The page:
Omniva: Estonian consumers increasingly prefer local, European e-commerce ({{contentCtrl.commentsTotal}})

Omniva headquarters.
Omniva headquarters. Source: Priit Mürk/ERR

As a result of the changes that took place during 2020, consumers in Estonia increasingly give preference to domestic and European e-commerce platforms over Chinese e-commerce, Estonian state-owned postal company Eesti Post, which operates under the Omniva brand, said on Monday.

It said that where in 2019 parcels from China accounted for 80 percent of total parcel traffic, during the past year the volume of parcel traffic from Europe has grown significantly and right now the share of Chinese parcels is 60 percent and declining. 

In spring 2020, Chinese parcel volumes dropped by 70-75 percent year on year, which can be explained with problems with logistics as delivery times became significantly longer. 

"During the peak of the coronavirus crisis, the volumes of several big Estonian e-commerce enterprises grew twofold or threefold. There were also such among Omniva's clients whose parcel volumes grew tenfold in a few weeks," Omniva's acting CEO Andre Veskimeister said in a press release.

"Several big international e-commerce enterprises have said that Baltics is the region where e-commerce grew fastest in the coronavirus spring," Veskimeister said.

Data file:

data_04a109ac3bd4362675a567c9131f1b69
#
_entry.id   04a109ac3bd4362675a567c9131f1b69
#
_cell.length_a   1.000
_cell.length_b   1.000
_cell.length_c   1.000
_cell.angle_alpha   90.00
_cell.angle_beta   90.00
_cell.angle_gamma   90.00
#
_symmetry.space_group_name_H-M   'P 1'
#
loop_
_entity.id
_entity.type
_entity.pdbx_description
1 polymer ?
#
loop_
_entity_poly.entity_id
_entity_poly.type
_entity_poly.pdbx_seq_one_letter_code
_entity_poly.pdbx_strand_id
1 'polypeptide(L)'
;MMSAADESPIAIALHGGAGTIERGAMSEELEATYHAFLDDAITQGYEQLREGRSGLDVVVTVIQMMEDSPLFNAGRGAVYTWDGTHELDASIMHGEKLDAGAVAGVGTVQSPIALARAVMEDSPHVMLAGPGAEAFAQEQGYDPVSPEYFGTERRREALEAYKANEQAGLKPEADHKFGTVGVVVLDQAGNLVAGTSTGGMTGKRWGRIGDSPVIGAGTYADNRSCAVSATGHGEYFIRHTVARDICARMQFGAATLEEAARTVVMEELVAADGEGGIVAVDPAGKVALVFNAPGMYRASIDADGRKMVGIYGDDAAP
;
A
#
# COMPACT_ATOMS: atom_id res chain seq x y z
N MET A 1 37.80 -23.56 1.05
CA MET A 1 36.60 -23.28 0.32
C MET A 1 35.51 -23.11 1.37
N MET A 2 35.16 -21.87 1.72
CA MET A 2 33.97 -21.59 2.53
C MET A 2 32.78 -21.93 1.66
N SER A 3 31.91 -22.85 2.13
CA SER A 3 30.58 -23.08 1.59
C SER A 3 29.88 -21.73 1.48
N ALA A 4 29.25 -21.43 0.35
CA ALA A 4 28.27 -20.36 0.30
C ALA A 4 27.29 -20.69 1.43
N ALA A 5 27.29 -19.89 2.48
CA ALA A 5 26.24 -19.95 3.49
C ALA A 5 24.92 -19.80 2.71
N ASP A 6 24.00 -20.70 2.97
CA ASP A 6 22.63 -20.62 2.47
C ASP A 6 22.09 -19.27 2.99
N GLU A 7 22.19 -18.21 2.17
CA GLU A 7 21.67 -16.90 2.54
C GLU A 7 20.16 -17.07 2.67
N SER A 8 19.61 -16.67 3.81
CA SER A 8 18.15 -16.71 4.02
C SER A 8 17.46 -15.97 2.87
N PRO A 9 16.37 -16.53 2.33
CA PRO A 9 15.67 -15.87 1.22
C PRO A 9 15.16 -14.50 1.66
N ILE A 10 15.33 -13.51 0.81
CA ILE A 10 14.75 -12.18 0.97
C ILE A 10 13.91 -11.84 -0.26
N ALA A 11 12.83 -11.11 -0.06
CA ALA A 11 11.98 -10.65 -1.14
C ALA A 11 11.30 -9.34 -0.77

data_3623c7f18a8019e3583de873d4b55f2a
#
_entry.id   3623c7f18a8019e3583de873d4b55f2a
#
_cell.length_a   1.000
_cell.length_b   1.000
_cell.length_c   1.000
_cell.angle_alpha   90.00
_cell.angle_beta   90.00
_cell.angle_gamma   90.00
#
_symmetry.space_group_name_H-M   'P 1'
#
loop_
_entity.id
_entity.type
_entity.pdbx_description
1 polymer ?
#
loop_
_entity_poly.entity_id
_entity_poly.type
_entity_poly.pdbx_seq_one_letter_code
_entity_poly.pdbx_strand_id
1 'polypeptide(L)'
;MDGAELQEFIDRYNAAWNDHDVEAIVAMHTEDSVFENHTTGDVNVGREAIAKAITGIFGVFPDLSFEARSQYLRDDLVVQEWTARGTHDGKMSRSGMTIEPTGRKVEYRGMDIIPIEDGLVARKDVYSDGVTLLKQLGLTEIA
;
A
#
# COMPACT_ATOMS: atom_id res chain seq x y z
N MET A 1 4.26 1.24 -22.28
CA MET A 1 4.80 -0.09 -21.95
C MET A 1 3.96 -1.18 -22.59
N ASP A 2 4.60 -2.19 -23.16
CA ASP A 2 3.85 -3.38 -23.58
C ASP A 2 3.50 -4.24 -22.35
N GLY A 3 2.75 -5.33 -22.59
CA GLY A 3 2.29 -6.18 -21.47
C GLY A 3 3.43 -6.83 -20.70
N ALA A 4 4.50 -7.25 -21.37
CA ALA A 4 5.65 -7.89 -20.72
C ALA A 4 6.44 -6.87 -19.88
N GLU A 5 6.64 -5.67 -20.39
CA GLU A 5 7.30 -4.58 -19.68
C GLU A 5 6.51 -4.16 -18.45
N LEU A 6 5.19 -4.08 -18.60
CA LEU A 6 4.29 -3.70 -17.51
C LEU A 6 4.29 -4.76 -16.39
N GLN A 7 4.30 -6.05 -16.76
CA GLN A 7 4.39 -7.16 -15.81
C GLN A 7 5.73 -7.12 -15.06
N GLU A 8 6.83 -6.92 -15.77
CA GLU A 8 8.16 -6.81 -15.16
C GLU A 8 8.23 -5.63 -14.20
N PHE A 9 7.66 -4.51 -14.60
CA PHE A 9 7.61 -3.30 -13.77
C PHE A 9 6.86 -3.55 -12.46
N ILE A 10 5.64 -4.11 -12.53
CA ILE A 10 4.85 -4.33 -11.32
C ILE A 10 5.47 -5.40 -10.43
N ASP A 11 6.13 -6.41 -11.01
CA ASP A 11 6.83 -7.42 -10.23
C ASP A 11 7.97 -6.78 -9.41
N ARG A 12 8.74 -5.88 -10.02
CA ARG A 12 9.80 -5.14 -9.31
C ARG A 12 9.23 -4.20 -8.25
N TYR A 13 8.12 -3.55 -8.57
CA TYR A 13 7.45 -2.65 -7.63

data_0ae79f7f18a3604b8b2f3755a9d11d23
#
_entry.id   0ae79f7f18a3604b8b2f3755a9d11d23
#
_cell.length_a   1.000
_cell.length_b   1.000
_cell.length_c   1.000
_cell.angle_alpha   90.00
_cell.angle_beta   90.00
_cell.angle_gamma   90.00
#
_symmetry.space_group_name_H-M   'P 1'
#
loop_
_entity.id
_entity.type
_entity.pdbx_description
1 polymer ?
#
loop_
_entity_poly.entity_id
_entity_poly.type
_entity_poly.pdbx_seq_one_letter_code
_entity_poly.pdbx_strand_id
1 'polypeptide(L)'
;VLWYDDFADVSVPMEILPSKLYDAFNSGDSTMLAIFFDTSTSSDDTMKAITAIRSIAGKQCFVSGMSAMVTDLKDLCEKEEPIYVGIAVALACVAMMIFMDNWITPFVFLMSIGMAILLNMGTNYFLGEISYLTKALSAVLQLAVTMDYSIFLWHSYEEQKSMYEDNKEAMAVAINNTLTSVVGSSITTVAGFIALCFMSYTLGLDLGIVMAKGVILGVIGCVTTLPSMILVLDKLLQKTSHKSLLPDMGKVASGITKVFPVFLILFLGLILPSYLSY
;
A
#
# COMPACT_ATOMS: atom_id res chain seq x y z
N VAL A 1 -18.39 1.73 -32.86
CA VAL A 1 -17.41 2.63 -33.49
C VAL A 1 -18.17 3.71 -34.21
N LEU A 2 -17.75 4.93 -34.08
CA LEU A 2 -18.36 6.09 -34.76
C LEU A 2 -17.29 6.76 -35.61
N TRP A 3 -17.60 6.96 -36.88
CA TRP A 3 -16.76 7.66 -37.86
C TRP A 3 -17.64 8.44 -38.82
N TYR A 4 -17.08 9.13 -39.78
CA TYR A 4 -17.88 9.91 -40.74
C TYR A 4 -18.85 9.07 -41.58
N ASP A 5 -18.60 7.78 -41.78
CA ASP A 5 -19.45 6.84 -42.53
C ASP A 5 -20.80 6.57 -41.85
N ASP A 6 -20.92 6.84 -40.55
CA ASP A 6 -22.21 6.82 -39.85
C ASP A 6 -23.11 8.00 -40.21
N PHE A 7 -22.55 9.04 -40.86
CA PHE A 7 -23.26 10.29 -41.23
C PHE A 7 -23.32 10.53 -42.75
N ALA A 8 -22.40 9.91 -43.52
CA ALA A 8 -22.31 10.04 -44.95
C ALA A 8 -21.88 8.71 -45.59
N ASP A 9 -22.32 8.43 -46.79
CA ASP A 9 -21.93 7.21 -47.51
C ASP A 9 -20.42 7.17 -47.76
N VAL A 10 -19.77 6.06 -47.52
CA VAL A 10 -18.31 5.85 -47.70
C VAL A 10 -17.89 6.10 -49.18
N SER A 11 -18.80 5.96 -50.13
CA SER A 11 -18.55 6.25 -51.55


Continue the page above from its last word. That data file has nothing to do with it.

While in recent months the volumes of Chinese parcel traffic have recovered and supply problems have been overcome to a great extent, Estonian and European parcel volumes  continue to represent a very impressive share, he added. 

Omniva's parcel traffic on the domestic market surpassed the volume for all of 2019 already in mid-September, long before the start of the Christmas season.

Omniva is set to expand its network of parcel stations in the Baltics by one-tenth still before the end of the year, with 24 of the most popular parcel stations in Estonia to get additional lockers. 

Omniva at present has over 250 parcel stations in Estonia, and the number of its parcel outlet points exceeds 500 when postal institutions are included. The company has close to 800 parcel stations across the Baltics. 

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Editor: Marcus Turovski

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